St. Lawrence University gets nod from the county for $80 million bond through the IDA
BY JEFF CHUDZINSKI
North Country This Week
CANTON — St. Lawrence County Legislators have signed off on approval for an $80 million bond for St. Lawrence University that will come at no expense to the county or Industrial Development Agency.
The passing of the resolution, which is a technical formality to allow St. Lawrence to secure a municipal bond, means the IDA will now have to finalize the process before the bonds are sold on the open market.As described by Patrick Kelly, director of the IDA, Morgan Stanley will facilitate the sale of the bonds on Wall Street, with private equity firms purchasing the bonds and essentially lending the money to the university.
Funds from the bonds will be used to primarily complete necessary repairs and upgrades to many historical buildings on campus, including academic buildings, dormitories and various other infrastructure around campus.
The remaining portion of the bond, roughly $36 million, will be used to refinance an existing bond to a much lower interest rate, officials say.
The restructuring and refinancing of the bond will place the university in a much more advantageous and fiscally sound position to spend or bond in the future, officials say.
Legislator Harry Smithers spoke in support of the resolution, citing St. Lawrence’s commitment to and investment in the North Country.
“We can’t override their non-profit status and I don’t begrudge them that,” he said.
“To emphasize our role in this, we’re just kind of an avenue to authorize the tax exempt role that is going to be in play. So it doesn’t cost St. Lawrence County, we’re not putting any money into this. Just to be sure the public knows, we are not giving them finances,” he continued.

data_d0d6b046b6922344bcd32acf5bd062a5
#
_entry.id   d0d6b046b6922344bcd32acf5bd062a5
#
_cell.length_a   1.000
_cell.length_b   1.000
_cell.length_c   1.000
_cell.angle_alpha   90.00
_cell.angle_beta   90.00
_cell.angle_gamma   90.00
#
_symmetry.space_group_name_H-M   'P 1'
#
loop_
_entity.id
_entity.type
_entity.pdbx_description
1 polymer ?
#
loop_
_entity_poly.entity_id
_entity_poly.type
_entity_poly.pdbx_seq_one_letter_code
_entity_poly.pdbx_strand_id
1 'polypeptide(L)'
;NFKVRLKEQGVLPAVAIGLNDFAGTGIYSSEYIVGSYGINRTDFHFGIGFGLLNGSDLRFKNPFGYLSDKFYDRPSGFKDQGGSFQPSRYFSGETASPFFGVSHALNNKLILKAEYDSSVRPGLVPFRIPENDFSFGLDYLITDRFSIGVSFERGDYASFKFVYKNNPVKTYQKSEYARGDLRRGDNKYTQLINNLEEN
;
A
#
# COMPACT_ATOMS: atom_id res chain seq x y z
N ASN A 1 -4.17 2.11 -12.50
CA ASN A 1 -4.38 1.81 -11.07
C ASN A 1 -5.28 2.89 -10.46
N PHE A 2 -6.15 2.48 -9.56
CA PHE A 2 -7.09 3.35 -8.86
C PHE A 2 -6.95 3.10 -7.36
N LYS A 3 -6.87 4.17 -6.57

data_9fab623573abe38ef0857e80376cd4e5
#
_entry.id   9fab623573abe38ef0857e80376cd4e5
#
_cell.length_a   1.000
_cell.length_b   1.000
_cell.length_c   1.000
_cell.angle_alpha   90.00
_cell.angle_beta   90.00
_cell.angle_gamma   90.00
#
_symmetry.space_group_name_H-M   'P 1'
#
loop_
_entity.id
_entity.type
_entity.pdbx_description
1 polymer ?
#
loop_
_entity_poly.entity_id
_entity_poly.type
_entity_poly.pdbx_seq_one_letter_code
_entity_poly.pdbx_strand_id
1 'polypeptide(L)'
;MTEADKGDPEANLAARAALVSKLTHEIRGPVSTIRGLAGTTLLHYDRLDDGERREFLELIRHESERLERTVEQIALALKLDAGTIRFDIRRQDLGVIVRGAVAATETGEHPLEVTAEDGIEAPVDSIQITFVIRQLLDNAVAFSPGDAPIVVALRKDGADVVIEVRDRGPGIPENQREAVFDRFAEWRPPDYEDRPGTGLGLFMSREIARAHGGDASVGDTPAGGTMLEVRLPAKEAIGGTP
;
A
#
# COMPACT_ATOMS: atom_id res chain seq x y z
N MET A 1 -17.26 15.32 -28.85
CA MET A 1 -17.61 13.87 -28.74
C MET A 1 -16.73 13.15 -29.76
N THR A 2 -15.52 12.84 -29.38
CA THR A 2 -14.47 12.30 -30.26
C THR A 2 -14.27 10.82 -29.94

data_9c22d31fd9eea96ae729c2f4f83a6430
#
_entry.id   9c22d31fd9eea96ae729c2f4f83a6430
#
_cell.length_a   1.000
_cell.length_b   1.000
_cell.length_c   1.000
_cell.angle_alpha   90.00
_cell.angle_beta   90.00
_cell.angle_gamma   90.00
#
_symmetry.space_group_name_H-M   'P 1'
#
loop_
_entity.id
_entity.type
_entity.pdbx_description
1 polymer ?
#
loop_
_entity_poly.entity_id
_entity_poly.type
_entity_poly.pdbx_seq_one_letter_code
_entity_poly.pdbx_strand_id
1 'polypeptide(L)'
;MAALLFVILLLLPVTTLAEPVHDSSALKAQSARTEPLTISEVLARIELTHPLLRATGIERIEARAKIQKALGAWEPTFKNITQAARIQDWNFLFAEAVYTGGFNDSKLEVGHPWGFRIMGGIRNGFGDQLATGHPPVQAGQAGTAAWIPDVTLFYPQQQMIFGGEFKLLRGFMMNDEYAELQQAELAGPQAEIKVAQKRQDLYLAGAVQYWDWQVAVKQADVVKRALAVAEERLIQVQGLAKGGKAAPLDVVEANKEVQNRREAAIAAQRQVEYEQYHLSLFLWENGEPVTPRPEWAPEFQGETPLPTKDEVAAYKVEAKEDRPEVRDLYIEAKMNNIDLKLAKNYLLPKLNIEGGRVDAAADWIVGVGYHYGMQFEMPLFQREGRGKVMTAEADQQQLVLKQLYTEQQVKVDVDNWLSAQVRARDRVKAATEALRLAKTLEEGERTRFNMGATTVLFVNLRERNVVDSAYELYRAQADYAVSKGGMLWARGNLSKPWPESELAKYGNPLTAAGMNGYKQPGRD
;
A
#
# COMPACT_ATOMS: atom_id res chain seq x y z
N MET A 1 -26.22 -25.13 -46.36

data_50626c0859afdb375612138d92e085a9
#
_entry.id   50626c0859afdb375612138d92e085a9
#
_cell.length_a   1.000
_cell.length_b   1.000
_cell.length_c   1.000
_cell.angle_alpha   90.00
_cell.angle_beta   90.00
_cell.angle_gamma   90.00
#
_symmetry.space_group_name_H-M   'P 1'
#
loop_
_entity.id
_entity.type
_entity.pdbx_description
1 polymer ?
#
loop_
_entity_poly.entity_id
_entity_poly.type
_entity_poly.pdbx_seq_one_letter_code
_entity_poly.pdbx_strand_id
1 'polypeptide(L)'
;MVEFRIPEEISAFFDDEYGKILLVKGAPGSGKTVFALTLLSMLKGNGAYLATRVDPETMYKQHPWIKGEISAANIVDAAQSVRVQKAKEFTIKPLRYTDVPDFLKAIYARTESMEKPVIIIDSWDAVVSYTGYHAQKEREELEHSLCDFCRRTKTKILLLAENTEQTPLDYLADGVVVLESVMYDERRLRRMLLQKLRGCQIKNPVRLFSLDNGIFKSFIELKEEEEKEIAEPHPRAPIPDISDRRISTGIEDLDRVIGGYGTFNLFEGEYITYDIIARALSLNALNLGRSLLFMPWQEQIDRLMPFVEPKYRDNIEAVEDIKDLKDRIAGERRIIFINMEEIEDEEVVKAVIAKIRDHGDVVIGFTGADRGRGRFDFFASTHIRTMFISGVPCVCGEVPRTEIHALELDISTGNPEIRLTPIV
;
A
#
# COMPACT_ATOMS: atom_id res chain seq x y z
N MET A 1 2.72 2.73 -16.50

Legislator Jim Reagen also spoke to the potential job creation that will come from the projects on campus.
“Who is going to get those contracts? It’s going to be local pavers, local roofing companies, it’s going to be local contractors, movers, all kinds of folks who are looking for employment and this will help St. Lawrence University compete for students,” he said.
Reagen continued on, saying it has become increasingly more difficult to fill campuses and the global competition for students has only intensified.
“We are helping a future employer that offers a great deal to our quality of life to compete in global market for students to bring students and families, faculty and staff to St. Lawrence county,” he said.
Reagen also commented on the tax exempt status of the local universities, mentioning the New York Power Authority and Ogdensburg Psychiatric Center have long enjoyed tax exemptions that helped maintain hundreds of jobs in the North Country.
Not all legislators agreed with backing the bonds however, as Legislator Larry Denesha voted against the resolution for “philosophical differences.”
““Not to diminish any of the contributions St. Lawrence makes as to the higher education they provide, however this is another example, I know there is no cost to St. Lawrence County, they are a 501(c)(3) and as such not subject to property taxes. And if all 501(c)(3) around the county, hospitals, churches, schools, if you add it up you probably have less than 50% of the people paying 100% of the taxes,” he said.
St. Lawrence University, like all North Country schools, is a registered 501(c)(3) organization and has held that status since 1933.
Legislator Kevin Acres also highlighted the economic impact the university has on the local economy, saying the $270 million annually contributed to the economy “from just that little campus” was nearly double the $139 million local dairy farms add to the economy.
Acres went on further, saying it was prudent for the legislature to approve the bonds to better position St. Lawrence financially for the future.